Da’Vine Joy Randolph: Major Prizes, Major Attention, Major Unease

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The “Holdovers” star Da’Vine Joy Randolph has had a charmed run through awards season so far: Considered the favorite for the supporting actress Oscar, she has already taken the Golden Globe, Critics Choice Award and prestigious trophies from both the New York Film Critics Circle and Los Angeles Film Critics Association.

The 37-year-old actress is well-aware of the power of those prizes, and knows that even being in the Oscar conversation can change the course of a career. But does that mean her awards season has been easy to navigate?

“It’s overwhelming, if I’m being really honest,” Randolph told me in a candid conversation last week. “You really do earn your stripes going through this awards-season thing.”

A monthslong Oscar campaign can be more arduous than people realize: a pileup of Q. and A.s, wardrobe fittings, round tables, photo shoots, interviews, red carpets, ceremonies, movie premieres, cocktail parties and festival appearances that demand always-on levels of poise and adrenaline. Everyone you meet at these events wants something from you — a conversation, a selfie, an autograph, an acceptance speech — and at the end of these glitzy and exhausting nights, there’s not much left over for yourself.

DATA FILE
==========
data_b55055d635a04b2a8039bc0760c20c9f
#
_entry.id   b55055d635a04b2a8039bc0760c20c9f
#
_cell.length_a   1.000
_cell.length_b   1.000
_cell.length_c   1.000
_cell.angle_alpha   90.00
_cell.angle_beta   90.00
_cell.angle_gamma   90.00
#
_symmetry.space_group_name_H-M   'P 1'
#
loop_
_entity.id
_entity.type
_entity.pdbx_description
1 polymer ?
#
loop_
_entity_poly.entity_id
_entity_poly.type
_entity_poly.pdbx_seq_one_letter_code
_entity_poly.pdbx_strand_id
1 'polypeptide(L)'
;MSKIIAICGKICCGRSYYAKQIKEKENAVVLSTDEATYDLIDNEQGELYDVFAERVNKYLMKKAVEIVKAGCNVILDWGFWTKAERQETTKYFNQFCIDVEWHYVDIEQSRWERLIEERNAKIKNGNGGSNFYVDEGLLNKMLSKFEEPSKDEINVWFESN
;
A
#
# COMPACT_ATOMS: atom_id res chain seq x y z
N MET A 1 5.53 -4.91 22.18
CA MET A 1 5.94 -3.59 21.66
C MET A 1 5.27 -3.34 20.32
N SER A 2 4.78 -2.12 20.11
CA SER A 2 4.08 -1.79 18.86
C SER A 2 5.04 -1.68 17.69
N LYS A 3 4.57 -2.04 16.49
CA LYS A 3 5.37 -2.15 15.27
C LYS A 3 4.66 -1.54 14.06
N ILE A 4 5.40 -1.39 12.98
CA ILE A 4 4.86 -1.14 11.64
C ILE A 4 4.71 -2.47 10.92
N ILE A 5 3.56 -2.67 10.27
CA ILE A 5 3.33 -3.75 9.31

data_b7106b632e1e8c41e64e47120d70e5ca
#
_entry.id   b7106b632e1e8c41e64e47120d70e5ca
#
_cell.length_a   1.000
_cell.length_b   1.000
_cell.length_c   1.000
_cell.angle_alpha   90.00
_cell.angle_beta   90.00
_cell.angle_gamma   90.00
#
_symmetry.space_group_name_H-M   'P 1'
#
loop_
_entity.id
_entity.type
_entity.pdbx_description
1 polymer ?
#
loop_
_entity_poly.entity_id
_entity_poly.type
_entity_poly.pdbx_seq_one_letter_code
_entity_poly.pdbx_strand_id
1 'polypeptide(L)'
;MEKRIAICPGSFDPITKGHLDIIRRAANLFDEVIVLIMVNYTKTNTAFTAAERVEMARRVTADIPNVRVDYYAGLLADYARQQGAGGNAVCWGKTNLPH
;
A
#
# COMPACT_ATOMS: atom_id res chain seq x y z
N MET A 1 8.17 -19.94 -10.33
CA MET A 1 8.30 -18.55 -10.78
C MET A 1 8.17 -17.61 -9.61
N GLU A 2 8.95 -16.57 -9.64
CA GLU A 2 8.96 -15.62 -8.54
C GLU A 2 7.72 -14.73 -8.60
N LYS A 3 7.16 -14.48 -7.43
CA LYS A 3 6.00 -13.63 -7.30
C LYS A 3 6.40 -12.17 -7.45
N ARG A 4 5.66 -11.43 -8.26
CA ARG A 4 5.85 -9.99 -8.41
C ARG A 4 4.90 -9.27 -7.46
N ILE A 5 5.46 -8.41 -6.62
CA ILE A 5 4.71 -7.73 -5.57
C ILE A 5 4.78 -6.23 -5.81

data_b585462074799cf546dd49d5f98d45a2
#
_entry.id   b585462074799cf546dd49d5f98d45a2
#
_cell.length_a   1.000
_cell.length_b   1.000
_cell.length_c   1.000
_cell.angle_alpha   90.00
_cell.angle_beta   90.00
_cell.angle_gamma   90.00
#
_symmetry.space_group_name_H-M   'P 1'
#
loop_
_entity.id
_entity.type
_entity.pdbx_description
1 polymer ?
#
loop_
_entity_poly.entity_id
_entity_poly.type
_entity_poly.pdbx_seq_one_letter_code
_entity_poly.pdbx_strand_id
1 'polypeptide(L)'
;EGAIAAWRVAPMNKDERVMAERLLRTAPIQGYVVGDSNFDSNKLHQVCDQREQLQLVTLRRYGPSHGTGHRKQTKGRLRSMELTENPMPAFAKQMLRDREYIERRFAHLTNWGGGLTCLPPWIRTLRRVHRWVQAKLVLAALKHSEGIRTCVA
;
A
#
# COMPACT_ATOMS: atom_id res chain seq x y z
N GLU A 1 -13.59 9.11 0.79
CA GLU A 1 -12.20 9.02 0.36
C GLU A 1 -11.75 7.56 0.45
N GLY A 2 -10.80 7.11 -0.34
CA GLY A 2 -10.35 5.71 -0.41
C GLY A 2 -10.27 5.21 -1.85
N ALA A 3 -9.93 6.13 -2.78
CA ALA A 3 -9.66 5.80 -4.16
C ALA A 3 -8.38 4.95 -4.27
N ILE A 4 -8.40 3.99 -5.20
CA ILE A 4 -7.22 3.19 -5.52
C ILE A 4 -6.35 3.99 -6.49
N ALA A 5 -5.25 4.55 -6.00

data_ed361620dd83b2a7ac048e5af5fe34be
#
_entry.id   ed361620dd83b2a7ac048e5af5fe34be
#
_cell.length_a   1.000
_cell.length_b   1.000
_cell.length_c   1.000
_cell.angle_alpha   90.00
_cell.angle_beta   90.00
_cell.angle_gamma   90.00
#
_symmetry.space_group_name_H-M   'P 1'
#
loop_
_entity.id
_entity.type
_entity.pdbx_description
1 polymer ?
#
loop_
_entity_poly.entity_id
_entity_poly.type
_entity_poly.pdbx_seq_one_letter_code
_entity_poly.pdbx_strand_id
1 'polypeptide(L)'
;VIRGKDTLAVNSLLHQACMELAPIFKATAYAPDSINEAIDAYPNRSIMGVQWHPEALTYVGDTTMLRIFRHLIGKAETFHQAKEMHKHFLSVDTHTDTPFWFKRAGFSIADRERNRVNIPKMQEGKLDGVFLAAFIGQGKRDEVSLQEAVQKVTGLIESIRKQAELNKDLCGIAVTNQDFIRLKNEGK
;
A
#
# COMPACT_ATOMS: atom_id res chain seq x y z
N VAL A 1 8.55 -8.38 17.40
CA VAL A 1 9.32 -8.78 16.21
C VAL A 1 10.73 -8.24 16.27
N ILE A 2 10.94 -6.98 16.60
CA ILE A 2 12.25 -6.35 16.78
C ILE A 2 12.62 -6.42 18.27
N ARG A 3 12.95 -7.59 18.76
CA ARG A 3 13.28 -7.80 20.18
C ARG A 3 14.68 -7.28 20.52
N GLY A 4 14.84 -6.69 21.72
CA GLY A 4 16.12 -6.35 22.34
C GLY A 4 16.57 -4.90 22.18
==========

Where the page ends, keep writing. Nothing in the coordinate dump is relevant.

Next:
Randolph is no novice: Tony-nominated for her role in “Ghost the Musical” (2012), she earned Oscar chatter for her breakout film performance in “Dolemite Is His Name” (2019) and has worked steadily in films like “The United States vs. Billie Holiday” (2021) and TV shows including “Only Murders in the Building,” “The Idol” and “High Fidelity.” Still, nothing she has experienced so far compares to the white-hot awards spotlight shone on her in the wake of “The Holdovers,” and Randolph is still figuring out how to adjust to its glare.

Clockwise from top left, Randolph in “Ghost the Musical”; “The United States vs. Billie Holiday,” with Andra Day; “The Holdovers,” opposite Paul Giamatti and Dominic Sessa; and “Dolemite Is His Name,” starring Eddie Murphy.Credit…Clockwise from top left: Sara Krulwich/The New York Times; Takashi Seida/Paramount Pictures and Hulu; Seacia Pavao/Focus Features; François Duhamel/Netflix

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